(PRESS ASSOCIATION TELEGRAM.) WELLINGTON, April 13. A New Zealand author, Mr Dugald Ferguson, has received word by the last mail that his historical novel, "The King's Friend," is selling well at Home. The first edition of 2000 was sold out some time ago, and of a second edition of 2000 only some 300 odd were left when the mail left. The publisher has decided to bring out a third edition. Mr Ferguson has also received a letter from Messrs Sands and Co., of Edinburgh and London, who have agreed to bring out another edition of his well-known book, "Bush Life in Australia and New Zealand." This will be the fourth edition of the work.  -Press, 14/4/1908.

Visitor. —Mr Dugald Ferguson is at present on a visit to Tapanui. He disposed of the whole of his stock of books ("The King/s Friend") in the North Island, and is awaiting an edition of "Bush Life," with which he will again take the road. This will make the fourth edition of the Australian story, of which 7000 copies have been sold. Mr Ferguson looks exceedingly well, and whilst awaiting the arrival of his books is visiting his many friends in this locality.  -Otago Witness, 17/6/1908.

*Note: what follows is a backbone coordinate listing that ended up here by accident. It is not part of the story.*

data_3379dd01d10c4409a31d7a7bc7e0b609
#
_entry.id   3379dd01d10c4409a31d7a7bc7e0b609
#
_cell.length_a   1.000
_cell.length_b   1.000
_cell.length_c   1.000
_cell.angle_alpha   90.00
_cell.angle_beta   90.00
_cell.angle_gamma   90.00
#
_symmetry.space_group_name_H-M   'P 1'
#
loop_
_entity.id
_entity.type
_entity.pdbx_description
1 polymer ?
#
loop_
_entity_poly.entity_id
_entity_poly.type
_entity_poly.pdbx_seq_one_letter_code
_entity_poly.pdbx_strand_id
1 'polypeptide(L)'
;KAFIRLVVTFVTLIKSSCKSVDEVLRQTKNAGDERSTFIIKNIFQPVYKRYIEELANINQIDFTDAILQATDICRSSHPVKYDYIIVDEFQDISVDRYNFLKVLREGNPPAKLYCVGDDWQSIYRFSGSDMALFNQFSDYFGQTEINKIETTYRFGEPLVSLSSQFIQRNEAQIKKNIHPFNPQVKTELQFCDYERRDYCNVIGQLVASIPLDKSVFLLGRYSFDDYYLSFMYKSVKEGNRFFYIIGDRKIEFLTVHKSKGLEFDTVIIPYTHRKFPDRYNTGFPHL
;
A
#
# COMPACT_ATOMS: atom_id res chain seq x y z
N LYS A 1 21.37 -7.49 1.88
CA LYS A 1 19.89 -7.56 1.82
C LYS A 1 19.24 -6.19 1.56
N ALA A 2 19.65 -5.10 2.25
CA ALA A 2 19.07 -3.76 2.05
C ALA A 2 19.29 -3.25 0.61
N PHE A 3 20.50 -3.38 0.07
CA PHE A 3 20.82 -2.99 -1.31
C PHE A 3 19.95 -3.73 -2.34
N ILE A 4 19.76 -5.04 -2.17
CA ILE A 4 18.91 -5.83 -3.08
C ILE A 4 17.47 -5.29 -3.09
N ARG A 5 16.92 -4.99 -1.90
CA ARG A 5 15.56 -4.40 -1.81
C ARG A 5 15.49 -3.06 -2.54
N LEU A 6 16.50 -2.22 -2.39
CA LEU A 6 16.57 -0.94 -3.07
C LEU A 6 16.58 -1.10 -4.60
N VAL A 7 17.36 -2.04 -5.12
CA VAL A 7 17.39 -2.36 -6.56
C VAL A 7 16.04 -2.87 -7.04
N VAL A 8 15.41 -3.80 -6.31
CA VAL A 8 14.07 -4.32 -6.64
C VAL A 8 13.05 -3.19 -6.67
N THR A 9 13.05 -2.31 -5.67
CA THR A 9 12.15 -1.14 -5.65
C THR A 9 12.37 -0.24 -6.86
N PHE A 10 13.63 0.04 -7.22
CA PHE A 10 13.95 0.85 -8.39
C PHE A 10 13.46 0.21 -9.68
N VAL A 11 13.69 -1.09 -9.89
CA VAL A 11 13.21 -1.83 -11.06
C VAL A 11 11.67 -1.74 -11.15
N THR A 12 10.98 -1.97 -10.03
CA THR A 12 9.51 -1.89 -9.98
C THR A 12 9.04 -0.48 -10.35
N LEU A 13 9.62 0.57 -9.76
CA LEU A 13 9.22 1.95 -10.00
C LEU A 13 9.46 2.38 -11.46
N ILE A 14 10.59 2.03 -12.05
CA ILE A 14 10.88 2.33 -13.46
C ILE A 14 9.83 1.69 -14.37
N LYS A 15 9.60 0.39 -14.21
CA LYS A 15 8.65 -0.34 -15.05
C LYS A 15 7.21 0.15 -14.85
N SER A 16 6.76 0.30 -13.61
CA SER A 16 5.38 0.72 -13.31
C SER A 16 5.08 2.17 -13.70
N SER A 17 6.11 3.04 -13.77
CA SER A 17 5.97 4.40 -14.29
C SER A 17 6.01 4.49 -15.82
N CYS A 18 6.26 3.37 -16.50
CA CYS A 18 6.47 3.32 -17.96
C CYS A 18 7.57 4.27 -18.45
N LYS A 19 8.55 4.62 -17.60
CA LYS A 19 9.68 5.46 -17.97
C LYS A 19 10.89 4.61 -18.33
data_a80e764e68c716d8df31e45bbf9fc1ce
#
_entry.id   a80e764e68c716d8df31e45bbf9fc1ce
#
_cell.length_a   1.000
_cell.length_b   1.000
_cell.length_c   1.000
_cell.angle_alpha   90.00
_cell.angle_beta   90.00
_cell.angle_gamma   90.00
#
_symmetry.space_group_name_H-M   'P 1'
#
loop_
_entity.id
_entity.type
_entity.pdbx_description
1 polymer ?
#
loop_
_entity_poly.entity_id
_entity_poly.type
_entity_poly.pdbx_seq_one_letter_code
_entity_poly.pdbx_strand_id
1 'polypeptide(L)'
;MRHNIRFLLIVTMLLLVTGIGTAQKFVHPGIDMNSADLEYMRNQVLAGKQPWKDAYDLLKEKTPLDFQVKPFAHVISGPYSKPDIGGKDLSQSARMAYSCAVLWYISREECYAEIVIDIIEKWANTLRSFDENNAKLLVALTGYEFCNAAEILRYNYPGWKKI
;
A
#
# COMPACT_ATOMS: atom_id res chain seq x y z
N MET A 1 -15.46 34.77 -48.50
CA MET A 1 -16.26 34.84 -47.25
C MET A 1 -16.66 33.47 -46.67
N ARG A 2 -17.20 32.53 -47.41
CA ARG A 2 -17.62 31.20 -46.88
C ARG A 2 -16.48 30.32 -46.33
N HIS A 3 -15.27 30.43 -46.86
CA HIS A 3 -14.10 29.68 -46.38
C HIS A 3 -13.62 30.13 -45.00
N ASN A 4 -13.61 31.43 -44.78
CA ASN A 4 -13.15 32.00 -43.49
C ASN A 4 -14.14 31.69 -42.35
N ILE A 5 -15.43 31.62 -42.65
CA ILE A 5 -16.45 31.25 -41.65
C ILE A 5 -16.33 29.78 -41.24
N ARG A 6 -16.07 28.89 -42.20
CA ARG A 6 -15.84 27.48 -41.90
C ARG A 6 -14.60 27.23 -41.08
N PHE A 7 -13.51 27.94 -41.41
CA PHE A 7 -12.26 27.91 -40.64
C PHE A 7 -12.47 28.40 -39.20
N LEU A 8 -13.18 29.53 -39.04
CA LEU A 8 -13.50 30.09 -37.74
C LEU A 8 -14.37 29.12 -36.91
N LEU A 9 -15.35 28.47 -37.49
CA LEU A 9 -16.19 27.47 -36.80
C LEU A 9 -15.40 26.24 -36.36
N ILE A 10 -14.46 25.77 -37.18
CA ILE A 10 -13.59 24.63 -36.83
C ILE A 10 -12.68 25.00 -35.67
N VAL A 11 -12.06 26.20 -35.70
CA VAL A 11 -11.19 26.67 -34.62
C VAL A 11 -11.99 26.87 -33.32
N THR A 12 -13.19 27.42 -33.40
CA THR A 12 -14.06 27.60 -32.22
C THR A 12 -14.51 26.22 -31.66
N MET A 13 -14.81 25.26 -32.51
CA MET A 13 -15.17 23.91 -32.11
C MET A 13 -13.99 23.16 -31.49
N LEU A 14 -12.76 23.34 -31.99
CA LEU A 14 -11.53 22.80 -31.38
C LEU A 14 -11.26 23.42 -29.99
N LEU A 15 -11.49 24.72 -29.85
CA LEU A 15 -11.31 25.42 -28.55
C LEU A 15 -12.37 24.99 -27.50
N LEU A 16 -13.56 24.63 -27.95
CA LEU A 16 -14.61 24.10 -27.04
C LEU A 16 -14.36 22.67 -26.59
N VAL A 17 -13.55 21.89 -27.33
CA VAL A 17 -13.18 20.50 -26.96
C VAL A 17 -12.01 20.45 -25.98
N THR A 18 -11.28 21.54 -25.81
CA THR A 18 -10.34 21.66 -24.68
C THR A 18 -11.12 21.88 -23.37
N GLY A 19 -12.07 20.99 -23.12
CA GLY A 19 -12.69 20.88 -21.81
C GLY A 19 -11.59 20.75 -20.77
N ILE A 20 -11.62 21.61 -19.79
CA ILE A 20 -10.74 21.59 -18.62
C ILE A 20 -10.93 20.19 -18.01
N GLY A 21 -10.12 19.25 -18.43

Did success go to Dugald Ferguson's head?  It seems not.  He still tramped the roads to sell his books.  An admirable and incisive portrait was penned at the time when "The King's Friend" was doing well and, presumably, Dugald was enjoying some prosperity from it as well as the respect from those who had scorned his previous efforts, either in print or to the newspapers.